A History of Willersley Castle
The construction of Willersley Castle in began in 1790, commissioned by Sir Richard Arkwright, the great industrialist who developed the Water Frame which revolutionised the cotton milling industry in this country and all around the world. In 1791 a fire broke out causing severe damage to part of the interior of the Castle, a major setback in construction. The damage was repaired, but sadly Arkwright died in 1792 before completion of the building. His son, also named Richard, moved into Willersley Castle with his family in 1796 and the family continued to live there until 1922.
Many of the original features can still be seen today. The most striking of these is the Well Gallery, an oval gallery with a glass dome situated in the centre of the building, with cantilevered galleries on the first and second floors. An Adams archway leads through the building towards the Well Gallery, whilst the Music Room, Drawing Room and Dining Rooms all contain their original Adams fireplaces.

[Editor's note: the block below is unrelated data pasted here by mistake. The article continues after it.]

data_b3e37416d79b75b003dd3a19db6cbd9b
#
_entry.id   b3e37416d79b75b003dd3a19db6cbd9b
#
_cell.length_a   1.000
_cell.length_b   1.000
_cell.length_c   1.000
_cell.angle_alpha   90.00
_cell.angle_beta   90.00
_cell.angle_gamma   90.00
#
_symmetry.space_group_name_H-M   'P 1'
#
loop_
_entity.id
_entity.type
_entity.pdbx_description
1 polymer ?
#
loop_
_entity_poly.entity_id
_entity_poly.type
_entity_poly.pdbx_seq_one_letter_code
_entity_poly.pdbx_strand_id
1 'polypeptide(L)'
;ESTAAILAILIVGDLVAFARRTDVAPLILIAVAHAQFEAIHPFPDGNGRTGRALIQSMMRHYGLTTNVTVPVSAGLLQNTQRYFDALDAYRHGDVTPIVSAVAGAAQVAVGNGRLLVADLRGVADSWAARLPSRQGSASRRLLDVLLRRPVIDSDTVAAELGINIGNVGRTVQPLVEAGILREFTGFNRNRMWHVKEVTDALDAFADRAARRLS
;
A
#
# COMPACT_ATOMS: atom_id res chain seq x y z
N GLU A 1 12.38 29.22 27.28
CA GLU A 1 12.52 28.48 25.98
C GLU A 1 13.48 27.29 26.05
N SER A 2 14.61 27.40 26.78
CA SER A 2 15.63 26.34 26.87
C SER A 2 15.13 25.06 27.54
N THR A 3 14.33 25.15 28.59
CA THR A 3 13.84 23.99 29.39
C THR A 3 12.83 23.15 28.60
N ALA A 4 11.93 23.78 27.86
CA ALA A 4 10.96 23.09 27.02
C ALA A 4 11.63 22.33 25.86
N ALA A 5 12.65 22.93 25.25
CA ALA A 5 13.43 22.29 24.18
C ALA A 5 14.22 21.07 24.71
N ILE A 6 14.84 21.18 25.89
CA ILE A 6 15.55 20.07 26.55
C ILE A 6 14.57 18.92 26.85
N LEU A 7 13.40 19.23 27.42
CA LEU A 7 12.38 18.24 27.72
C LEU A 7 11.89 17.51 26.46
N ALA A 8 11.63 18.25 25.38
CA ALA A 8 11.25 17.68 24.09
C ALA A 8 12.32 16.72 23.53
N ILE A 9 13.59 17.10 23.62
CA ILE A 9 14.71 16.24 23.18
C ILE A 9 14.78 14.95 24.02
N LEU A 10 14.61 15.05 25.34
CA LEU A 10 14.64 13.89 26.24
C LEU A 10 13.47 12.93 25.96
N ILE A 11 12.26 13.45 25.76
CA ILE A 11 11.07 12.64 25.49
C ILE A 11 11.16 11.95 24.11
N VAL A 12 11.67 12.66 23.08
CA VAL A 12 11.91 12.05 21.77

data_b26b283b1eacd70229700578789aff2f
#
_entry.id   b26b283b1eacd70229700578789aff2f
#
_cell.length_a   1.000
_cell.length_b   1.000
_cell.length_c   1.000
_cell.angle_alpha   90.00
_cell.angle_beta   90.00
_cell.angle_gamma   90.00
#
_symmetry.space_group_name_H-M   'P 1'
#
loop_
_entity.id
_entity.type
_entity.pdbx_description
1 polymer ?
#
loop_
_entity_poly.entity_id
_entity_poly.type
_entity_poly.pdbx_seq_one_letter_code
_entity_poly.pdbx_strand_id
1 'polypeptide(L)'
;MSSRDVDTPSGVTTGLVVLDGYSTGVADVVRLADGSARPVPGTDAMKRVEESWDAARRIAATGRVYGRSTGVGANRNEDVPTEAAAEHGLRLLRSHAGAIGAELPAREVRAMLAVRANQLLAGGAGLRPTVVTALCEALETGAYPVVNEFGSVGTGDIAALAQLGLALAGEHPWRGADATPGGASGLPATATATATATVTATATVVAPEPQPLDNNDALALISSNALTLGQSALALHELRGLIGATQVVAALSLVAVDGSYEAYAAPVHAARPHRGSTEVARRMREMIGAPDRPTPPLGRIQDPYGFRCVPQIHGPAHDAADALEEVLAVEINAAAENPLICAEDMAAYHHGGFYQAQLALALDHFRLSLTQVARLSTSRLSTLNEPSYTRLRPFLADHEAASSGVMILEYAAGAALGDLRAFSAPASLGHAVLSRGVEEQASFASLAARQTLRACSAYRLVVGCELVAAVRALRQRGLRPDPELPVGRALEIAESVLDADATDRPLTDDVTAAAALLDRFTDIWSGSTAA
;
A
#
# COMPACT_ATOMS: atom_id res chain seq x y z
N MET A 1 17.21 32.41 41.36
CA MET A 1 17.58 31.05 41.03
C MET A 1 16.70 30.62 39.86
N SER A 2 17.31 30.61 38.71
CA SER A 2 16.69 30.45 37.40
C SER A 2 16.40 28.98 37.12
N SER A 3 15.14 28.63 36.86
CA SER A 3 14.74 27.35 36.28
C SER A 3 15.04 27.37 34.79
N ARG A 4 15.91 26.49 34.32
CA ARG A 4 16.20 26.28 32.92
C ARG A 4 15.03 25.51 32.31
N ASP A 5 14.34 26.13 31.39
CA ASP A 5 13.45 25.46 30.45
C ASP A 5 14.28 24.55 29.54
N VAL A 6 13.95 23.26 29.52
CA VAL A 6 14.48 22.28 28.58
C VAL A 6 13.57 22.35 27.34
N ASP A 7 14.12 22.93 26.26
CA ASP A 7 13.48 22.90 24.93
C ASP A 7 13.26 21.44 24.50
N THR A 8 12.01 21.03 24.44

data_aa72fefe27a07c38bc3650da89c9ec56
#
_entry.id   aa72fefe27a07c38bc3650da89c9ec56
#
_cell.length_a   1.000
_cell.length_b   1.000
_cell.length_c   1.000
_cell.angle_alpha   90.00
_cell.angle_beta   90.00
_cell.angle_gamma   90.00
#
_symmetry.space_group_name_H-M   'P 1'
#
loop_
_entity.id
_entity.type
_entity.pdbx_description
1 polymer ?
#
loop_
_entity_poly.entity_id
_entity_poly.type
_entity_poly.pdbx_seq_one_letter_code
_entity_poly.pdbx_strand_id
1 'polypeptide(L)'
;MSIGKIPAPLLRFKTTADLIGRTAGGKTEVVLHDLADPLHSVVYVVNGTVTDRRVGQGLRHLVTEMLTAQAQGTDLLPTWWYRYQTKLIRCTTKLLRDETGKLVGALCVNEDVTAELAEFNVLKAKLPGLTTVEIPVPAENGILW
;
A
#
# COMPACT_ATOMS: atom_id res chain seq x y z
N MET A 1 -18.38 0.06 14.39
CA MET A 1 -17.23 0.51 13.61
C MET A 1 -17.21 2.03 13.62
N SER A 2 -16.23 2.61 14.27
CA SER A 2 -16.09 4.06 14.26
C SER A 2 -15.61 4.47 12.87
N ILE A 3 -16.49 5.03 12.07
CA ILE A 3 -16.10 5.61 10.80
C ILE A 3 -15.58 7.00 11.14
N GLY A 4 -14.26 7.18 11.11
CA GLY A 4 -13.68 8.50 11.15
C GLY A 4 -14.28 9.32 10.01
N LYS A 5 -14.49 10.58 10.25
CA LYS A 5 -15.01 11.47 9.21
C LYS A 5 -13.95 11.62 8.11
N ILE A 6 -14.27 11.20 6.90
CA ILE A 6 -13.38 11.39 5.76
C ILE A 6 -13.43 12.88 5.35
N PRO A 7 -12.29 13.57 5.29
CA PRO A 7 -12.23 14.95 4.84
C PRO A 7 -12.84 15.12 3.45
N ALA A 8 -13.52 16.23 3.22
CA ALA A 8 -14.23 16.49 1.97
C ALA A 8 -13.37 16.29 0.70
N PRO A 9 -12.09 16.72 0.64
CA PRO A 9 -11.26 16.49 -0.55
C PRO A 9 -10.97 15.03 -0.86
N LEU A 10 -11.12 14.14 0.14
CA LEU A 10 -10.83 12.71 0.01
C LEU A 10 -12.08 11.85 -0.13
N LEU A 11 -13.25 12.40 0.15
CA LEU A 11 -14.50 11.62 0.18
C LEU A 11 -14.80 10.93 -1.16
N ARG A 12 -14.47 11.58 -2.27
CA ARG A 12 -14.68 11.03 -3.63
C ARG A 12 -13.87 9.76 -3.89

In 1927 a group of Methodist businessmen bought Willersley Castle as a Methodist Guild Holiday Centre, and opened its doors on the 5th May 1928. It became a popular location for young Methodists, with its tennis courts, bowling green, games field and organised excursions in the Peak District proving a real success.
During the Second World War the Castle was used as a Maternity Hospital by the Salvation Army, which had relocated from Clapton in the East End of London. Over four thousand babies were born at Willersley between 1940 and 1946.
Willersley Castle still is a popular hotel. In addition to providing holidays, Willersley also caters for residential conferences, day conferences, coach parties and group meals.